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Rocket

Test firing of the BE-3 hydrogen/oxygen rocket engine that took place on Nov. 20, 2013 (Ph...

NASA announced on Tuesday that Blue Origin had successfully test fired its new BE-3 hydrogen/oxygen rocket engine at the company’s West Texas facility in Van Horn. The test, which took place on November 20, was a series of static firings to simulate the engine sequence of an actual suborbital flight from lift off to landing and is part of the development of Blue Origin’s manned Orbital Launch Vehicle for carrying passengers and cargo into low Earth orbit.  Read More

Illustration of the Yu Tu lunar rover being offloaded from the Chang'e-3 lander (Image: Be...

China's lunar probe Chang'e-3 was placed into an Earth-Moon transfer orbit on Monday by a Long March 3B launch vehicle from the Xichang Satellite Launch Centre. It has on board a lunar landing module, containing the Yu Tu (Jade Rabbit) lunar rover. If all continues to go well, on December 14 Chang'e-3 will land in Sinus Iridum on the Moon's northern hemisphere. It will be the first spacecraft to make a soft landing on the Moon in 37 years.  Read More

Is it supposed to look like that? In this case, yes (Photo:  Steve Jurvetson)

The terms "auger in" and "lawndart" refer to rather exciting and decidedly dangerous methods of recovering a rocket, during which the screaming rocket buries its pointy end deep in the ground. Such over-enthusiastic landings provided a group of research students from the University of Washington (UWash) the inspiration for a new approach to collecting samples from hostile environments, such as the crater of an erupting volcano or a melting nuclear reactor.  Read More

Francois Gissy on his rocket-powered bicycle

On May 19 of this year, Francois Gissy claimed a new land speed world record by reaching 263 km/h (163 mph) on a rocket-powered bicycle. Now the flying Frenchman has gone even faster, hitting a peak speed of 285 km/h (177 mph) in just 6.7 seconds.  Read More

A sampling spacecraft launching a penetrator missile (Image: NASA)

In what at first glance seems like a terrible sense of direction, in March students from the University of Washington fired rockets from kites and balloons at an altitude of 3,000 ft (914 m) straight into the ground at Black Rock, Nevada: a dry lake bed in the desert 100 mi (160 km) north of Reno. This may seem like the ultimate in larking about, but it's actually a serious effort to develop new ways of collecting samples from asteroids.  Read More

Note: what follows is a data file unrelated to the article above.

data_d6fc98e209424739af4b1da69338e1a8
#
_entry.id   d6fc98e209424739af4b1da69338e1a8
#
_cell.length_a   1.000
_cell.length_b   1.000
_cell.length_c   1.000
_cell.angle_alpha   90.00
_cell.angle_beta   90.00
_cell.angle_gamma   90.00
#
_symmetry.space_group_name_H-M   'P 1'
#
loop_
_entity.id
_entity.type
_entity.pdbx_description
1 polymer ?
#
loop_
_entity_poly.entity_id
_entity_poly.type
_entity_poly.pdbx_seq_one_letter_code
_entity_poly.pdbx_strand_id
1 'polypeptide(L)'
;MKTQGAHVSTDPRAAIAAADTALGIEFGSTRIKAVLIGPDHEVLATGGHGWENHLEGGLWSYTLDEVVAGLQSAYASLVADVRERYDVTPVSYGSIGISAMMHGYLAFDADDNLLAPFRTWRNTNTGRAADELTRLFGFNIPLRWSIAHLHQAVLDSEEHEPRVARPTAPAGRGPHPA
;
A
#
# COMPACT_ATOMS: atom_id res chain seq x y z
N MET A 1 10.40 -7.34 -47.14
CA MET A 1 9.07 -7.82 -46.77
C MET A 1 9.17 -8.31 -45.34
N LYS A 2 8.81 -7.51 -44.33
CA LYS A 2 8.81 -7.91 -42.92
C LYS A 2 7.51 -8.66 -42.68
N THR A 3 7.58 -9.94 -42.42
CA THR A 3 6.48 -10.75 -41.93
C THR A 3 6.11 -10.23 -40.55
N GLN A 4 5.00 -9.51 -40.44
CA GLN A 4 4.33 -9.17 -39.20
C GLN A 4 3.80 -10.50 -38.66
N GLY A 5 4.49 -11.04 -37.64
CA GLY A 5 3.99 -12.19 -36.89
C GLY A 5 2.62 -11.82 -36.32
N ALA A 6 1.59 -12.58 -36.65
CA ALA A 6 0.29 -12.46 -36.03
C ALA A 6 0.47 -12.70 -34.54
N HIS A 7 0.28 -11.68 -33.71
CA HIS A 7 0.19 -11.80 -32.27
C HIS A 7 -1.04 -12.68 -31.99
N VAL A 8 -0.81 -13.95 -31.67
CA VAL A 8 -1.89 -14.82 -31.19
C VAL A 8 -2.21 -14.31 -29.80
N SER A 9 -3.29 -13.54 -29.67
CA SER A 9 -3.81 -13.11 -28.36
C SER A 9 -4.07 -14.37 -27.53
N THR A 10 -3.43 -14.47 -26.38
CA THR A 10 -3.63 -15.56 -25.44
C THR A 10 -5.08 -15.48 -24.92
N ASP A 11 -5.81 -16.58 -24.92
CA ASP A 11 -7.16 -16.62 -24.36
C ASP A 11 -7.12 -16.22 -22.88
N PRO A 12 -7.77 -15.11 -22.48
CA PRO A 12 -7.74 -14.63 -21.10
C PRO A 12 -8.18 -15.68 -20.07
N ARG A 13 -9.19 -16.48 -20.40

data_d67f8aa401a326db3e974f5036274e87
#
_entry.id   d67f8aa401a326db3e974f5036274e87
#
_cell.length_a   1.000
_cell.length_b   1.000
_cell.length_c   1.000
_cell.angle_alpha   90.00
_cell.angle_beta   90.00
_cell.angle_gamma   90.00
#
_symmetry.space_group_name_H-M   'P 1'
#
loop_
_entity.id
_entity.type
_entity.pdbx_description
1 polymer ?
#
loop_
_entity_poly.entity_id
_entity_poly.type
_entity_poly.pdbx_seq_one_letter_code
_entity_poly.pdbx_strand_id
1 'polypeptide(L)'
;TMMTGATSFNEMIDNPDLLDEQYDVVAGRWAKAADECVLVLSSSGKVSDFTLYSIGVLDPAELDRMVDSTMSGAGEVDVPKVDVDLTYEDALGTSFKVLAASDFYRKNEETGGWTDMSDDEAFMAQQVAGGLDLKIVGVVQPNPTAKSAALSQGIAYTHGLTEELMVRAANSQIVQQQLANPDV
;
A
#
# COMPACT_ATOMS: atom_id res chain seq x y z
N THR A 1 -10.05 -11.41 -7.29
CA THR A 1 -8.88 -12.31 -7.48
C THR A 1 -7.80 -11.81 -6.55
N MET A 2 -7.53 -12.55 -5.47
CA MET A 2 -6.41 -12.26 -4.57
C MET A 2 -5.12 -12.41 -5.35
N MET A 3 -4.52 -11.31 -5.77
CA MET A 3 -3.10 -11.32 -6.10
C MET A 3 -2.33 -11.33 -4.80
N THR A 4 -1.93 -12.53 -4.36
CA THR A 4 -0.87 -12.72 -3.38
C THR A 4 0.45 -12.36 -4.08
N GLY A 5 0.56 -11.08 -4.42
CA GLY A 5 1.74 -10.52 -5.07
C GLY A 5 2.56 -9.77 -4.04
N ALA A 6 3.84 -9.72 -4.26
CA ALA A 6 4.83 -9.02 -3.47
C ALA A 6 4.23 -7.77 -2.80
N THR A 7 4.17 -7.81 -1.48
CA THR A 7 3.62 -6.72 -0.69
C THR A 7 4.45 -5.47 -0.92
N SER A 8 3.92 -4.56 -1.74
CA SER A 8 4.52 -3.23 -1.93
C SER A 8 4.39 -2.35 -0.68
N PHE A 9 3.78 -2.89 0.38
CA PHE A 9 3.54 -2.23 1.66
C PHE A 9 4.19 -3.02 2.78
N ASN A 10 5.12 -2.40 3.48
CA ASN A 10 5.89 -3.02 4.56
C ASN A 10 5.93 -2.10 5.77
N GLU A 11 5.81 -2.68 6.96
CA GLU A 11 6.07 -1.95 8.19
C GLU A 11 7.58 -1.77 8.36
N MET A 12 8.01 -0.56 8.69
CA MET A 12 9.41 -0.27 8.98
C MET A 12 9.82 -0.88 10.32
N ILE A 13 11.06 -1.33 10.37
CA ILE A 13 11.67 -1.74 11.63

Final launch of SpaceX Grasshopper v1.0 test bed for reusable Falcon 9 first stage (Photo:...

SpaceX made another successful Grasshopper flight last week, which was also the last flight for Grasshopper v1.0. Its swan song lasted some 80 seconds, during which time Grasshopper reached an altitude of 744 meters (nearly half a mile), more than twice the previous record. Grasshopper v1.1 is well along the road to flight tests.  Read More

The Tri-D engine test firing

Like something out of a Robert Heinlein novel, students at the University of California, San Diego (UCSD) have built a metal rocket engine using a technique previously confined to NASA. Earlier this month, the students conducted a hot fire test for a 3D-printed metal rocket engine at a launch site in California’s Mojave Desert. This is the first such test of a printed liquid-fueled, metal rocket engine by any university in the world and the first designed and printed outside of NASA.  Read More

SpaceShipTwo broke the altitude and speed record that it set in April

Virgin Galactic’s SpaceShipTwo (SS2) broke its own speed and altitude records on Thursday as it successfully completed its second rocket-powered, supersonic flight. At 8:00 AM PDT, SS2 took off slung beneath the WhiteKnightTwo (WK2) carrier aircraft from Virgin Galactic’s Mojave Air and Space Port in Mojave, California. According to the company, the tourism spacecraft went through its full technical mission profile in a single flight for the first time, including the deployment of its “feathering” re-entry mechanism at high altitude.  Read More

Hot-fire test of a 3D printed rocket part (Image: NASA/MSFC/NASA/David Olive)

NASA has shown a keen interest in 3D printed rocket components lately with a series of tests that have had considerable success, with printed parts in test firings working as well as those made by conventional methods. In the latest test firing on August 22, the largest 3-D printed rocket engine component yet tested by NASA withstood ten times the thrust previously generated by an engine using printed components.  Read More

The BLOODHOUND SSC hopes to reach speeds of more than 1,000 mph (1,610 km/h) in 2015 with ...

The Bloodhound Supersonic Car (SSC) team from the UK is continuing its journey towards claiming the world land speed record. After testing its rocket engine last year, the team has turned to 3D printing technology for another critical part of the high speed vehicle – a tip that, if all goes well, will be the first part of the car to break through the 1,000 mph (1,610 km/h) mark in 2015.  Read More

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